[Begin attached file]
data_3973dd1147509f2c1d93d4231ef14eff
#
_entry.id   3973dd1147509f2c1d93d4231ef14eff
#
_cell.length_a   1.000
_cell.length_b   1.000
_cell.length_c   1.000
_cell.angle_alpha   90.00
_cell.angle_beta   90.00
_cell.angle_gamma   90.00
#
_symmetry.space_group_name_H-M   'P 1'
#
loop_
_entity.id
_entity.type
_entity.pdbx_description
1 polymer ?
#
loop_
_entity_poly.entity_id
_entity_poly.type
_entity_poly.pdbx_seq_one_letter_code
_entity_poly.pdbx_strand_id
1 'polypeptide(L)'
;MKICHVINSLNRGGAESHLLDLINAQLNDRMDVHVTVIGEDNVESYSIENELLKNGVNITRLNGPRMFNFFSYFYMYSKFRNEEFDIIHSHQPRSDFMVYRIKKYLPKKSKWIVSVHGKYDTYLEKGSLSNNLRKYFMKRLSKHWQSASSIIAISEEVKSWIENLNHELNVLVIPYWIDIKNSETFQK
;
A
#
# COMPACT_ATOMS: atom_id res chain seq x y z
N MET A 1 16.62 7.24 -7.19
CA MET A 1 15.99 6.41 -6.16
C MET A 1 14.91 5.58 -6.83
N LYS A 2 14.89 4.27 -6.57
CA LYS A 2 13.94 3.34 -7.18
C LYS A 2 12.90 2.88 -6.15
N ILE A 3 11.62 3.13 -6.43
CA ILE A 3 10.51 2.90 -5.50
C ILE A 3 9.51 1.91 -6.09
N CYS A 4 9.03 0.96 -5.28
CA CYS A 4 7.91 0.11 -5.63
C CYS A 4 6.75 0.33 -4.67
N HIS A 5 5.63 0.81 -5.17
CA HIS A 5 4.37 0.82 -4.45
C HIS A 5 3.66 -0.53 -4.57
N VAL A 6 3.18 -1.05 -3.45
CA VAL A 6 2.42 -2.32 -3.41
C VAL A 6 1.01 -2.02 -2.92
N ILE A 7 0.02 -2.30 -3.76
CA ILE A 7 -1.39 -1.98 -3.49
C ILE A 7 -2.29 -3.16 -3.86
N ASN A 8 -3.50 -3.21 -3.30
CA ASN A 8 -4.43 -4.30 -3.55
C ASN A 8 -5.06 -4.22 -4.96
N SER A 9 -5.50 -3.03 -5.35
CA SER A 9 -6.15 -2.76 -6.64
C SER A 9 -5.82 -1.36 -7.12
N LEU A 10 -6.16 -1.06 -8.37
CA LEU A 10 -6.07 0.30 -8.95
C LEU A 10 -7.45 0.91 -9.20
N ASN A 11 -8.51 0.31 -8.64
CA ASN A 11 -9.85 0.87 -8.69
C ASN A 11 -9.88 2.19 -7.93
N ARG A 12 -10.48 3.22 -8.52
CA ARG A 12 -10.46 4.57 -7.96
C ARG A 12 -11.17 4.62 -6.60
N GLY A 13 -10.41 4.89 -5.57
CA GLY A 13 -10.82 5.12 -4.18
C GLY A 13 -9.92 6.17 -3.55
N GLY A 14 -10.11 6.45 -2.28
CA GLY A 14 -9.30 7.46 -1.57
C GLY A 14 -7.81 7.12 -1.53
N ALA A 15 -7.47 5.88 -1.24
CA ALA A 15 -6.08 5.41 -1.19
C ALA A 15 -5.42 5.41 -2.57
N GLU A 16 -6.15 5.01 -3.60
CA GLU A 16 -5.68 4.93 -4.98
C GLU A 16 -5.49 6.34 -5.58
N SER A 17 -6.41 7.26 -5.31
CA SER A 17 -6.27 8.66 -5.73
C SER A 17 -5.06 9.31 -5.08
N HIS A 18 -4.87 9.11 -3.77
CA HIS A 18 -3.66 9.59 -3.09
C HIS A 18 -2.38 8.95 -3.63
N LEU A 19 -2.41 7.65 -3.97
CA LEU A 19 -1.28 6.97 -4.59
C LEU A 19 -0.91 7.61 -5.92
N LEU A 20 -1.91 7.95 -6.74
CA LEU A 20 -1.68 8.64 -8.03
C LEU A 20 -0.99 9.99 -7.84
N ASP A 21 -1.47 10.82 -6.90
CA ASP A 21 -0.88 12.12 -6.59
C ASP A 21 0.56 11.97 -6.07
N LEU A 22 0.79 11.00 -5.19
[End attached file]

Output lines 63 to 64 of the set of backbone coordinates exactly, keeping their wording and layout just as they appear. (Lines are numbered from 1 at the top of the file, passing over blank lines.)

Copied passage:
C ASN A 11 -9.88 2.19 -7.93
N ARG A 12 -10.48 3.22 -8.52